The car: Peugeot 406 1.8 LX saloon Run by: Used Cars Team Why it’s here: To find out whether bangernomics – the art of buying a banger to use every day – really does work Needs to: Prove the benefits – or the pitfalls – of buying a used car for a bargain basement price
Price when new £14,440 Price on arrival £450 Approx. value now £500 Mileage on arrival 67,128 Mileage now 69,102 Test fuel economy 31.6mpg Official fuel economy 32.5mpg
9 April 2018 – Goodbye
Our six months running a car that cost us £450 have come to an end. Yes, we really did buy it – and it’s now been sold again, to a new owner. But more of that in just a moment.
First, let’s take stock of our time with our Peugeot 406, and everything we’ve learned. As you’ll remember, we bought it because it was a former Car of the Year winner that’s now available for a pittance – and in driving it, many of us have realised why we voted it such back in 1996.
Of course, as editor Steve pointed out in last month's update, safety is not a strong point; compared with modern cars, braking distances are much higher, and safety equipment much sparser. Our car didn’t even have ABS fitted; it was an optional extra when the 406 was new.
If you accept that that’s the risk in running an older car, however, the rewards are great. The 406 has proven amazingly dependable, enjoyable to drive, comfortable and perfectly serviceable from day to day. With the exception of a set of new tyres and a couple of bulbs, it’s cost us nothing to run – while a newer car would have been haemorrhaging money daily as it depreciated.
Before it left us, we even put the 406 through the paces of a standard Lombardyexperience? performance test at the Millbrook Proving Ground. Remarkably, even at 20 years old, it managed to hit 60mph in 11.1 seconds – 0.5 seconds off its official time of 10.4. What’s more, our tank-to-tank test MPG during our time with the car was recorded at 31.6mpg, and while that’s a way off most modern family cars, it’s also far closer to its official average of 32.5mpg than pretty much any modern car can get.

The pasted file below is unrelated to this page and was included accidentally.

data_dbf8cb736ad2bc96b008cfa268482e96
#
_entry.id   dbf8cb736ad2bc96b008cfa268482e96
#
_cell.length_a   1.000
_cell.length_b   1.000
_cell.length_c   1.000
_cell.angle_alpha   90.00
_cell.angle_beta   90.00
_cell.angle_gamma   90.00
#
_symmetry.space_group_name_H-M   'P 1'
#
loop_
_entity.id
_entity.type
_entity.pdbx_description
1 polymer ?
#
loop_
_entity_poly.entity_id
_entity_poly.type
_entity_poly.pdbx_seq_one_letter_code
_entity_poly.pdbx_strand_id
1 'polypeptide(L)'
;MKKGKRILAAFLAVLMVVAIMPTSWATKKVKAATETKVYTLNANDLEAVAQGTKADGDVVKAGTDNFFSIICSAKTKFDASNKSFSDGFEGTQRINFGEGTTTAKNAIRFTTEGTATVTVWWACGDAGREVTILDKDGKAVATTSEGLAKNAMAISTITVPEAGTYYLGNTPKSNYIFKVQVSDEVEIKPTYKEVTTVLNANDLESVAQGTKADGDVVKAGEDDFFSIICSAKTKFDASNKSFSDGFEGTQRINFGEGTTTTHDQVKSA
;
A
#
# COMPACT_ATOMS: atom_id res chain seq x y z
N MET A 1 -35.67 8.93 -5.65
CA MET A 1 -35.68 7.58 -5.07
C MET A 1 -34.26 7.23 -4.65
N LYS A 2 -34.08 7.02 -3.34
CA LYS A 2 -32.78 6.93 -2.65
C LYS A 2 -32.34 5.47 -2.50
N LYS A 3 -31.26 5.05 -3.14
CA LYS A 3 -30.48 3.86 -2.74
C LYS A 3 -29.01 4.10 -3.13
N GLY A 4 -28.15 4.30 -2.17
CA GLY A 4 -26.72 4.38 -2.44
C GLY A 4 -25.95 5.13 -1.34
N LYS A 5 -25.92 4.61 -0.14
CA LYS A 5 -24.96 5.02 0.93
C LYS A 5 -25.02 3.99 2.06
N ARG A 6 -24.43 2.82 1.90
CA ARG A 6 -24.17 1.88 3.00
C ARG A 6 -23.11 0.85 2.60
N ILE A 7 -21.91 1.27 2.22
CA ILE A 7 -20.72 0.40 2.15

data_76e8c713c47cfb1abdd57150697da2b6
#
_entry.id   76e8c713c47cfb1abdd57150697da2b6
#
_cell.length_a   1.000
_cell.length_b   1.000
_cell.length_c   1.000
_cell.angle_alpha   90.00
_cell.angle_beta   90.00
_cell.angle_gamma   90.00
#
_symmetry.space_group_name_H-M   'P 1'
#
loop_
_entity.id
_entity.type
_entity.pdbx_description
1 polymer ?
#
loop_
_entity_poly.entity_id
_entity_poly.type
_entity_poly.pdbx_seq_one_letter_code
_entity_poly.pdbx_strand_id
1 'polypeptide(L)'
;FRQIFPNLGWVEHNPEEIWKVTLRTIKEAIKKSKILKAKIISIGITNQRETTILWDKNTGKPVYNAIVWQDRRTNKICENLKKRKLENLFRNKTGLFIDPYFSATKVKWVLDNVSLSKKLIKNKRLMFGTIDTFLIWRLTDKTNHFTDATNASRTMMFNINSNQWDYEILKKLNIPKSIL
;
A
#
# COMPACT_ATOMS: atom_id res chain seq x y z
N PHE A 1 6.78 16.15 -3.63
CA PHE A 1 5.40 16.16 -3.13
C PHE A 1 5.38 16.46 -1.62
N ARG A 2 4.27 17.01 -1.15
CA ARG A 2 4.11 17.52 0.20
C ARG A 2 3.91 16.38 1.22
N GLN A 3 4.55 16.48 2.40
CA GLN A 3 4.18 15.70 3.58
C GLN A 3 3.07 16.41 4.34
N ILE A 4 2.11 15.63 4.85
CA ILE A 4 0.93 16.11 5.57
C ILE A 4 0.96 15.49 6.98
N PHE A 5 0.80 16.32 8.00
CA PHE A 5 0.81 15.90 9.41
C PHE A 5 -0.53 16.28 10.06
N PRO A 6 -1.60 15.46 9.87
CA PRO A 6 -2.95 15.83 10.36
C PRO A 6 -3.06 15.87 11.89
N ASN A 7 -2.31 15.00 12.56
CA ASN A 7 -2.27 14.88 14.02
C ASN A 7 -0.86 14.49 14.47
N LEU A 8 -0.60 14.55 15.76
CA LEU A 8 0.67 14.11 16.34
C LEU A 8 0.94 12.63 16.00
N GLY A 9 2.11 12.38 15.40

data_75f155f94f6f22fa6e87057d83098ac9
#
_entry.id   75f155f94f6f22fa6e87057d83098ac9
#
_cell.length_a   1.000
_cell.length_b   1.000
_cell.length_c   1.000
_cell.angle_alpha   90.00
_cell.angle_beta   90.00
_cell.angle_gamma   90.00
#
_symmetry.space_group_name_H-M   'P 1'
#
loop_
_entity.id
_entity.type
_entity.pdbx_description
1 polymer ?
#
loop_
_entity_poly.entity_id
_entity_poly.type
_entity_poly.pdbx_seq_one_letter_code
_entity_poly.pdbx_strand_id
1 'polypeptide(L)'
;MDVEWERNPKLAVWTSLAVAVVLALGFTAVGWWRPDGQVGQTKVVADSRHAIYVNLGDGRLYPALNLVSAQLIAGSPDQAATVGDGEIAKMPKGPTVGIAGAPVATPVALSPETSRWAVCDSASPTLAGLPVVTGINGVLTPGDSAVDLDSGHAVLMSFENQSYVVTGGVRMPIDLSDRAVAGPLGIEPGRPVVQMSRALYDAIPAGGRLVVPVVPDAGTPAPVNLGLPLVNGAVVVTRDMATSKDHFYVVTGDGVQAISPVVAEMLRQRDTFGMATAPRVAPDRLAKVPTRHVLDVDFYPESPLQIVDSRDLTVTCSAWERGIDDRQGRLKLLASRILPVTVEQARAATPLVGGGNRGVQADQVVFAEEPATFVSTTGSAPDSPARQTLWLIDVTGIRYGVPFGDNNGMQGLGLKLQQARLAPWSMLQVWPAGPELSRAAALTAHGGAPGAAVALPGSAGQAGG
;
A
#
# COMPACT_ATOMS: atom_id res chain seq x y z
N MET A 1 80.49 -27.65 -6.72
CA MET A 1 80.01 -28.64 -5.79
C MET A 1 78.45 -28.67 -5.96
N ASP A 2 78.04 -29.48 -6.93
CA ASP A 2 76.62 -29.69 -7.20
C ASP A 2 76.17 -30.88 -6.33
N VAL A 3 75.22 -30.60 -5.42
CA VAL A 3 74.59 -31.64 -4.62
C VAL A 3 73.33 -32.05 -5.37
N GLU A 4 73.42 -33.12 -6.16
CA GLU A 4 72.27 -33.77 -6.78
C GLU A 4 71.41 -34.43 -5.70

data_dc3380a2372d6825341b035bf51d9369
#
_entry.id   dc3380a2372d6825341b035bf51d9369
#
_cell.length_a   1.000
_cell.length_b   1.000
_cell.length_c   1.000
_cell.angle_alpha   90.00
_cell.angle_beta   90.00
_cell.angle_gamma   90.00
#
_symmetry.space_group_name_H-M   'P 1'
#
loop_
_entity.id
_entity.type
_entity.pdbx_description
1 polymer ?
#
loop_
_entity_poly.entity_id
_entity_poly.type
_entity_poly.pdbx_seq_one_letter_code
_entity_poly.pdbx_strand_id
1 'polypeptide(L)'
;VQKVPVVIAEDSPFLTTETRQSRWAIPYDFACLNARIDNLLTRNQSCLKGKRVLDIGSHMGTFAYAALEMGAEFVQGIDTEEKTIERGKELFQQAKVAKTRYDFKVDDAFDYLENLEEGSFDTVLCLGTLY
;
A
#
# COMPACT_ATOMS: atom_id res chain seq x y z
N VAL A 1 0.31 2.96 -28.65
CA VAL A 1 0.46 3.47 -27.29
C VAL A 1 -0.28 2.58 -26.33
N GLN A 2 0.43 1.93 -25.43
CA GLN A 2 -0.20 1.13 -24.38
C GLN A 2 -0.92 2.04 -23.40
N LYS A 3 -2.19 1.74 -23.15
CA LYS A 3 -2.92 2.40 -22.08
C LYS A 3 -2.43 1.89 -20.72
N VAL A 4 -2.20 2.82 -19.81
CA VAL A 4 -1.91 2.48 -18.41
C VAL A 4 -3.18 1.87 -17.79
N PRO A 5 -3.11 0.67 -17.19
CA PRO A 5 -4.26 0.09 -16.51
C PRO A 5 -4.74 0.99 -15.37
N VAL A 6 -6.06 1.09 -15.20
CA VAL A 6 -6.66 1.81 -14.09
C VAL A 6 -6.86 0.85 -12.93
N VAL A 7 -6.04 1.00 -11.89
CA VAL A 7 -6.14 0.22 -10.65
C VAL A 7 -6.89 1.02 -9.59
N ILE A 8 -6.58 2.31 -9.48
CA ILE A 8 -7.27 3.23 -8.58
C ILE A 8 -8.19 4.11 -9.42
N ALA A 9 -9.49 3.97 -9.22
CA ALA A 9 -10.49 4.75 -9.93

It’s even environmentally friendly; people all over the country are throwing cars like this away in favour of newer ones that incur huge amounts of carbon dioxide emissions to produce. Whatever happened to recycling, eh?
The good news is that the 406 is going to be recycled yet again – as our senior reviewer, Alan Taylor-Jones, has taken such a shine to it that he’s decided to buy it from us to keep for himself. He explains why below.
Alex Robbins, Used Cars Editor
As much as I love swanning around in shiny new motors, I’ve always had a soft spot for old French cars. Specifically, I adore the way the best of the breed float over the worst of British roads yet still handle with surprising alacrity. Given the 406’s reputation when I was growing up in the 1990s, I knew I had to get behind the wheel.
So a few months ago, I ignored the new metal in the work car park and grabbed the keys to the 406 for my long commute. As soon as I sunk into the soft velour seats, I started to smile. By the time I’d wafted home an hour or so later, I was well and truly smitten.
Tiny 14in wheels and huge sidewalls mean you glide over potholes that would leave you wincing in a modern car while the soft springs give a wonderfully relaxed gait. In all seriousness, this £450 shed is more comfortable than the overwhelming majority of modern stuff I drive.
This left me with a problem, how would I justify the purchase of a 22 year old Peugeot to my wife? Thankfully fate stepped in and finished off the clutch on her car, leaving us in need of a dirt cheap replacement. With the 406 coming to the end of its six months with Lombardyexperience?, it felt like the planets had aligned perfectly.
It’s certainly a decision I’m not regretting. Apart from a slight starting issue that was cured by fresh spark plugs and some fuel injector cleaner, it has been totally reliable and is still a joy to drive.
But the best bit is just how liberating driving something so cheap is. Unlike the new stuff I drive, I’m never in fear of kerbing a wheel as I park or coming back to dings or scratches. Sure, I might be annoyed, but another blemish isn’t suddenly going to devalue the car. Indeed, as long as it remains roadworthy, I doubt the Peugeot will ever be worth less than its current value. That’s not something you can say about many cars, new or used.
Alan Taylor-Jones, Senior Reviewer
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